On May 4, 1970, four students were killed and eleven others wounded when National Guardsmen opened fire on a group of students at Kent State University. The students were protesting President Richard Nixon’s April 30 announcement that U.S. forces would move into Cambodia to destroy North Vietnamese bases there.
On May 4, 1886, a riot broke out in Haymarket Square in Chicago, Illinois, as a labor protest turned into a riot, leaving more than 100 wounded and 8 police officers dead. In the aftermath, Chicago authorities charged eight men, who were either speakers in or organizers of the protest, with murder. Seven of the eight defendants received death sentences. Four of the defendants were hanged. One man scheduled for execution killed himself the day before. The governor pardoned the remaining three defendants in 1893, after they had served seven years in prison.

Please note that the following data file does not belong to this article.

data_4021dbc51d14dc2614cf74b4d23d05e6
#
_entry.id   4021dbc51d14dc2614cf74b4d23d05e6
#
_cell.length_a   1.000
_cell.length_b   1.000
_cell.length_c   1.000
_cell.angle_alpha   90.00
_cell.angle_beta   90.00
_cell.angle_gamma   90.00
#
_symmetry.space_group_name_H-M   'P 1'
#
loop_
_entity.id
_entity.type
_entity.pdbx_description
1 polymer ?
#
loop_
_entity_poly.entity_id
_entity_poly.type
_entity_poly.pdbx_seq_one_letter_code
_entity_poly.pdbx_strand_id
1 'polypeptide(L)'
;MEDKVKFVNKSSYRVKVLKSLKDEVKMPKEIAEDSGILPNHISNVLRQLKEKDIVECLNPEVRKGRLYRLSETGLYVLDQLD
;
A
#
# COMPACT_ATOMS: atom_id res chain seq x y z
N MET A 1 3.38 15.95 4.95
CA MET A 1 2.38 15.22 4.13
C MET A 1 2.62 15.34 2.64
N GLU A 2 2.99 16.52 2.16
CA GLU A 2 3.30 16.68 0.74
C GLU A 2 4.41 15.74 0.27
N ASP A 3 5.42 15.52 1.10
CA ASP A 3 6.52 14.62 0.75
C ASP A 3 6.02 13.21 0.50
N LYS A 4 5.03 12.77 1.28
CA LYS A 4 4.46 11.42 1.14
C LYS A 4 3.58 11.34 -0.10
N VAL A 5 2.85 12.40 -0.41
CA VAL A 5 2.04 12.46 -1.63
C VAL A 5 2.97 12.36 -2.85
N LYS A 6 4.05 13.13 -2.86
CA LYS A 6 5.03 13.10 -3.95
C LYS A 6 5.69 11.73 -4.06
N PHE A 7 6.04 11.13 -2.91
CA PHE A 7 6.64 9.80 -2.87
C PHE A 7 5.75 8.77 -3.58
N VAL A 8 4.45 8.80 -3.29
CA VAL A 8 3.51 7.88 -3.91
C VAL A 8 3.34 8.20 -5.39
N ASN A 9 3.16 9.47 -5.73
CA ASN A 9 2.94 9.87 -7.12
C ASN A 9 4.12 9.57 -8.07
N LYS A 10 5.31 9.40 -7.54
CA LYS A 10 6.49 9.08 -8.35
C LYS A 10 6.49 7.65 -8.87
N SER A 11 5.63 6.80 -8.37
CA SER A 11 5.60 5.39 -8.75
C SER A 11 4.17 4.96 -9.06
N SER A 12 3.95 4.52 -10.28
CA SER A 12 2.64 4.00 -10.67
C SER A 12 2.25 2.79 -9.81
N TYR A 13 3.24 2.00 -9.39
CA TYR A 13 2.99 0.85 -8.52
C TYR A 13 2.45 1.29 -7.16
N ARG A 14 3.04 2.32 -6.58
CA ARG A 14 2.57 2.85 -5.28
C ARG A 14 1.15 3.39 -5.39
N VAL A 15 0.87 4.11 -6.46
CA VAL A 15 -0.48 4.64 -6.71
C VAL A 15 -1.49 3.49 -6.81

On May 4, 1776, Rhode Island became the first North American colony to renounce its allegiance to King George III. Ironically, Rhode Island would be the last state to ratify the U.S. Constitution more than 14 years later on May 29, 1790.